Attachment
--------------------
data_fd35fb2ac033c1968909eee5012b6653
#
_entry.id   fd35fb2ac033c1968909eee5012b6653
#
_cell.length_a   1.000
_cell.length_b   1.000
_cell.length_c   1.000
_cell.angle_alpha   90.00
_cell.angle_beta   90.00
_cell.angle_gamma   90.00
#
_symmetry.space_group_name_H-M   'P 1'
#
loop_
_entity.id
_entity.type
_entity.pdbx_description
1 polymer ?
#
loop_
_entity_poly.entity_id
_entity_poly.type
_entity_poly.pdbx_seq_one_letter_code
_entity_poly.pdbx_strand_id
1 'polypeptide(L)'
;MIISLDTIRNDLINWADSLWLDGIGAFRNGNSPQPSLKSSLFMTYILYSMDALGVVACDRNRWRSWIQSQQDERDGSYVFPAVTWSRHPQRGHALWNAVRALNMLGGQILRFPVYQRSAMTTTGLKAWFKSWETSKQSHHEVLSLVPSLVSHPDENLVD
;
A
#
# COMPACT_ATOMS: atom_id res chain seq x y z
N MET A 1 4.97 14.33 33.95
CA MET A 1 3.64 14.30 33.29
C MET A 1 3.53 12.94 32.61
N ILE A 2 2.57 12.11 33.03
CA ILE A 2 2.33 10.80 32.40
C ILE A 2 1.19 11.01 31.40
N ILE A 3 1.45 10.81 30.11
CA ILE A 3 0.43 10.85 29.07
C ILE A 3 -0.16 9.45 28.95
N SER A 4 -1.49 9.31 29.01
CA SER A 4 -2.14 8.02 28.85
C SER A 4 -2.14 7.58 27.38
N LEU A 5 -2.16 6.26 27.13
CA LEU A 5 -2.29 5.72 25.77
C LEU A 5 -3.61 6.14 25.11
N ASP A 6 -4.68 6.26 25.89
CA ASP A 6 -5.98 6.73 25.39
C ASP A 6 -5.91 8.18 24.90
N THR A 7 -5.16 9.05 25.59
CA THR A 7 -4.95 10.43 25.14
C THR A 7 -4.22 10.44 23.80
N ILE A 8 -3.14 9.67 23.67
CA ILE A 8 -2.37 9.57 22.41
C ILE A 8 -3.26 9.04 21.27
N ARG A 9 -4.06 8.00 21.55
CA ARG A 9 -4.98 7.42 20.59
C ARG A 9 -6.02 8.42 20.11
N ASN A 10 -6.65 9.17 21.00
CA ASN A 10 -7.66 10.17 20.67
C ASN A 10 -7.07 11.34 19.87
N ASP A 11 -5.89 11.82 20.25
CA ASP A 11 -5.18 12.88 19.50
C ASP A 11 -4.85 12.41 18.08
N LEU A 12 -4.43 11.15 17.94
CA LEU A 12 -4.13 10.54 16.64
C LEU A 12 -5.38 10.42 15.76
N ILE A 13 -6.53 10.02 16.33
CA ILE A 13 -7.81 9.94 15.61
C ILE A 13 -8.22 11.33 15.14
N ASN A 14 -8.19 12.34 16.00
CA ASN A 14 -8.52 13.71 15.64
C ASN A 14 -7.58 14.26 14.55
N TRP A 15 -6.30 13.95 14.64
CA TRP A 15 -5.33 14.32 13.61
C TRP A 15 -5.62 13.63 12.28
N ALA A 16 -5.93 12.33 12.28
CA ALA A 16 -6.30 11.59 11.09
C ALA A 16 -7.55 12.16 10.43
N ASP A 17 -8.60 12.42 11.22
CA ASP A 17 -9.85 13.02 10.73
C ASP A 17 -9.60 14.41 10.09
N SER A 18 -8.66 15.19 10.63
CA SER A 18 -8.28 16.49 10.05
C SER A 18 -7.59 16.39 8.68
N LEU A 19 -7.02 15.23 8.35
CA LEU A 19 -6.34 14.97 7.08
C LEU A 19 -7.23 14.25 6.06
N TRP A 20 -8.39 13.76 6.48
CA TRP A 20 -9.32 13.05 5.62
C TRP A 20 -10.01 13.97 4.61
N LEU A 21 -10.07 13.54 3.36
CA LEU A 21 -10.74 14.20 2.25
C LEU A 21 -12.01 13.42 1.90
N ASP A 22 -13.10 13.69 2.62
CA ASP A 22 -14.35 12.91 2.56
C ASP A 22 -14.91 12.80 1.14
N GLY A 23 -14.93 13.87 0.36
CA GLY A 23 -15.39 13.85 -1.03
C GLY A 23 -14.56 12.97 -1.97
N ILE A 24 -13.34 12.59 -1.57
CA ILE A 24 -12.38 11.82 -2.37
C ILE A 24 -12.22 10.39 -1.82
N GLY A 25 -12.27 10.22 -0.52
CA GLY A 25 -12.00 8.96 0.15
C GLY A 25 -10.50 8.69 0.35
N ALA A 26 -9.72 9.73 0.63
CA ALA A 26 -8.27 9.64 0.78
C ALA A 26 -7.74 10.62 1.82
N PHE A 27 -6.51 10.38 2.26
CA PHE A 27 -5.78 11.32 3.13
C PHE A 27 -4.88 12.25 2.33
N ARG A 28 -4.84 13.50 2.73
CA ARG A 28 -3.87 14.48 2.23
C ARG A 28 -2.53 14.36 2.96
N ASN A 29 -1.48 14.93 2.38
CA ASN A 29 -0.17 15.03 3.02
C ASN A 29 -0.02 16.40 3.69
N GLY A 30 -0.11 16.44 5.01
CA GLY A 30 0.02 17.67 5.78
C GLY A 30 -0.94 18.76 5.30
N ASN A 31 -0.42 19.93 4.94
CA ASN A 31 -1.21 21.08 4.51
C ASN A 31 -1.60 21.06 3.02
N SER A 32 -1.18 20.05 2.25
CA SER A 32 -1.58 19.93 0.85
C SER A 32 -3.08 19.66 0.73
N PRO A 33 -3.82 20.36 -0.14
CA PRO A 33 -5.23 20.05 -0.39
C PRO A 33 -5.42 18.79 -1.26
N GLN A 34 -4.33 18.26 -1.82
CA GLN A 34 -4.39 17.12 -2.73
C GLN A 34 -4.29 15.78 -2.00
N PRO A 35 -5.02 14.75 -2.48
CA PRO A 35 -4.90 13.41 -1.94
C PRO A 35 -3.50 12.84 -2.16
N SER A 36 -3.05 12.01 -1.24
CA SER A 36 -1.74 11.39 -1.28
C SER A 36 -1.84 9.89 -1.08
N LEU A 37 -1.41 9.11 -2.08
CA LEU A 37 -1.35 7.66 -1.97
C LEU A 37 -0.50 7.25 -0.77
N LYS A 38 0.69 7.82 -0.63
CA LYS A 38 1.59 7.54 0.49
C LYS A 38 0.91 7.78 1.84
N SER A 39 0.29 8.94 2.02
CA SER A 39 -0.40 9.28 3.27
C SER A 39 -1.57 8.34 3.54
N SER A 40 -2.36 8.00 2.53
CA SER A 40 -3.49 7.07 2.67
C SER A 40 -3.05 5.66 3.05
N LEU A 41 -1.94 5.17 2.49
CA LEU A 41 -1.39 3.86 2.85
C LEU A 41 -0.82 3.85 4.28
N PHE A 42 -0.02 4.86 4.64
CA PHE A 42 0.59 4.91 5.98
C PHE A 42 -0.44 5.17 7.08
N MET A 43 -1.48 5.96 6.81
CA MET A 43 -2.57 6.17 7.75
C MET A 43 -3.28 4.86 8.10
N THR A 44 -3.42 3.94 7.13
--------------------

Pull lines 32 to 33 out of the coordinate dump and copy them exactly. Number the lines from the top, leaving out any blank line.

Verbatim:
CA MET A 1 3.64 14.30 33.29
C MET A 1 3.53 12.94 32.61